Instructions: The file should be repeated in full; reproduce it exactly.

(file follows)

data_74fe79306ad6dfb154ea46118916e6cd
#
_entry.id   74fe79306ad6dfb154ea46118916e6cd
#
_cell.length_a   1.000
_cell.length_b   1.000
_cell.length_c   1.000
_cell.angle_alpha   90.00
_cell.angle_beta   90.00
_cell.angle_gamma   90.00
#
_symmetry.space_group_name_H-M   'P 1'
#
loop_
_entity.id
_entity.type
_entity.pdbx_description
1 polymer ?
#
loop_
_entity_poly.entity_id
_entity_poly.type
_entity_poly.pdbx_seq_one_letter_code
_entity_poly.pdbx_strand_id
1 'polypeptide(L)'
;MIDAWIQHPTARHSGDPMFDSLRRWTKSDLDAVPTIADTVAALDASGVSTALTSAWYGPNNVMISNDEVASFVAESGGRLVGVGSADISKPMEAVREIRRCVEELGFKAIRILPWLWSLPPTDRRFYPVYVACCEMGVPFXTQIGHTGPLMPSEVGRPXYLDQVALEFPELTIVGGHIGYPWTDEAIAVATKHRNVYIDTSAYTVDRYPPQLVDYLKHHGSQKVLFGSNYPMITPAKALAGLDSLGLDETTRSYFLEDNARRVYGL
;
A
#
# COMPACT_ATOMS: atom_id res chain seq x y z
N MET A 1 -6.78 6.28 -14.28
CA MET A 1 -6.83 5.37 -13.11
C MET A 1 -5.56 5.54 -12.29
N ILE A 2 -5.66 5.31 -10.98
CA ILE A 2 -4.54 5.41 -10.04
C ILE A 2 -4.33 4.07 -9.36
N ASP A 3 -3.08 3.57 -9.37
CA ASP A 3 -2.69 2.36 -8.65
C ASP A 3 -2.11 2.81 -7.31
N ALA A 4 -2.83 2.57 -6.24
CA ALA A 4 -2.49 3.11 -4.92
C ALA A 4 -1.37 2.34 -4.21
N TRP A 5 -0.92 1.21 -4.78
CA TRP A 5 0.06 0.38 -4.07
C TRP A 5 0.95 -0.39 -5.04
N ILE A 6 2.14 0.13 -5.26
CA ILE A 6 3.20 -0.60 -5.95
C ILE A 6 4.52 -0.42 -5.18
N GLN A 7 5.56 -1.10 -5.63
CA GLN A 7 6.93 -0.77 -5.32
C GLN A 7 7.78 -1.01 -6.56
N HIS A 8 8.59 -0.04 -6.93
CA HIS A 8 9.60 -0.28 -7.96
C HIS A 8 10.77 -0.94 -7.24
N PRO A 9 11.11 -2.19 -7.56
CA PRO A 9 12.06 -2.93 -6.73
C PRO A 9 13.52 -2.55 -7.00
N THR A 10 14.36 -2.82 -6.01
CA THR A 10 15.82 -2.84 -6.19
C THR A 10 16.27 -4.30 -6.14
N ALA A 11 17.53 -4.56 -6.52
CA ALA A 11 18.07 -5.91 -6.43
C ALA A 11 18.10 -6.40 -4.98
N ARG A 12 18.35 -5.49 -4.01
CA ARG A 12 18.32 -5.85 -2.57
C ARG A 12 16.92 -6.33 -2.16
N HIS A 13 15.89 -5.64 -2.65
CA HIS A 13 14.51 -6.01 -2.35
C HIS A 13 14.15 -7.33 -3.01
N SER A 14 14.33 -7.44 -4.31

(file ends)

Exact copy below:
data_74fe79306ad6dfb154ea46118916e6cd
#
_entry.id   74fe79306ad6dfb154ea46118916e6cd
#
_cell.length_a   1.000
_cell.length_b   1.000
_cell.length_c   1.000
_cell.angle_alpha   90.00
_cell.angle_beta   90.00
_cell.angle_gamma   90.00
#
_symmetry.space_group_name_H-M   'P 1'
#
loop_
_entity.id
_entity.type
_entity.pdbx_description
1 polymer ?
#
loop_
_entity_poly.entity_id
_entity_poly.type
_entity_poly.pdbx_seq_one_letter_code
_entity_poly.pdbx_strand_id
1 'polypeptide(L)'
;MIDAWIQHPTARHSGDPMFDSLRRWTKSDLDAVPTIADTVAALDASGVSTALTSAWYGPNNVMISNDEVASFVAESGGRLVGVGSADISKPMEAVREIRRCVEELGFKAIRILPWLWSLPPTDRRFYPVYVACCEMGVPFXTQIGHTGPLMPSEVGRPXYLDQVALEFPELTIVGGHIGYPWTDEAIAVATKHRNVYIDTSAYTVDRYPPQLVDYLKHHGSQKVLFGSNYPMITPAKALAGLDSLGLDETTRSYFLEDNARRVYGL
;
A
#
# COMPACT_ATOMS: atom_id res chain seq x y z
N MET A 1 -6.78 6.28 -14.28
CA MET A 1 -6.83 5.37 -13.11
C MET A 1 -5.56 5.54 -12.29
N ILE A 2 -5.66 5.31 -10.98
CA ILE A 2 -4.54 5.41 -10.04
C ILE A 2 -4.33 4.07 -9.36
N ASP A 3 -3.08 3.57 -9.37
CA ASP A 3 -2.69 2.36 -8.65
C ASP A 3 -2.11 2.81 -7.31
N ALA A 4 -2.83 2.57 -6.24
CA ALA A 4 -2.49 3.11 -4.92
C ALA A 4 -1.37 2.34 -4.21
N TRP A 5 -0.92 1.21 -4.78
CA TRP A 5 0.06 0.38 -4.07
C TRP A 5 0.95 -0.39 -5.04
N ILE A 6 2.14 0.13 -5.26
CA ILE A 6 3.20 -0.60 -5.95
C ILE A 6 4.52 -0.42 -5.18
N GLN A 7 5.56 -1.10 -5.63
CA GLN A 7 6.93 -0.77 -5.32
C GLN A 7 7.78 -1.01 -6.56
N HIS A 8 8.59 -0.04 -6.93
CA HIS A 8 9.60 -0.28 -7.96
C HIS A 8 10.77 -0.94 -7.24
N PRO A 9 11.11 -2.19 -7.56
CA PRO A 9 12.06 -2.93 -6.73
C PRO A 9 13.52 -2.55 -7.00
N THR A 10 14.36 -2.82 -6.01
CA THR A 10 15.82 -2.84 -6.19
C THR A 10 16.27 -4.30 -6.14
N ALA A 11 17.53 -4.56 -6.52
CA ALA A 11 18.07 -5.91 -6.43
C ALA A 11 18.10 -6.40 -4.98
N ARG A 12 18.35 -5.49 -4.01
CA ARG A 12 18.32 -5.85 -2.57
C ARG A 12 16.92 -6.33 -2.16
N HIS A 13 15.89 -5.64 -2.65
CA HIS A 13 14.51 -6.01 -2.35
C HIS A 13 14.15 -7.33 -3.01
N SER A 14 14.33 -7.44 -4.31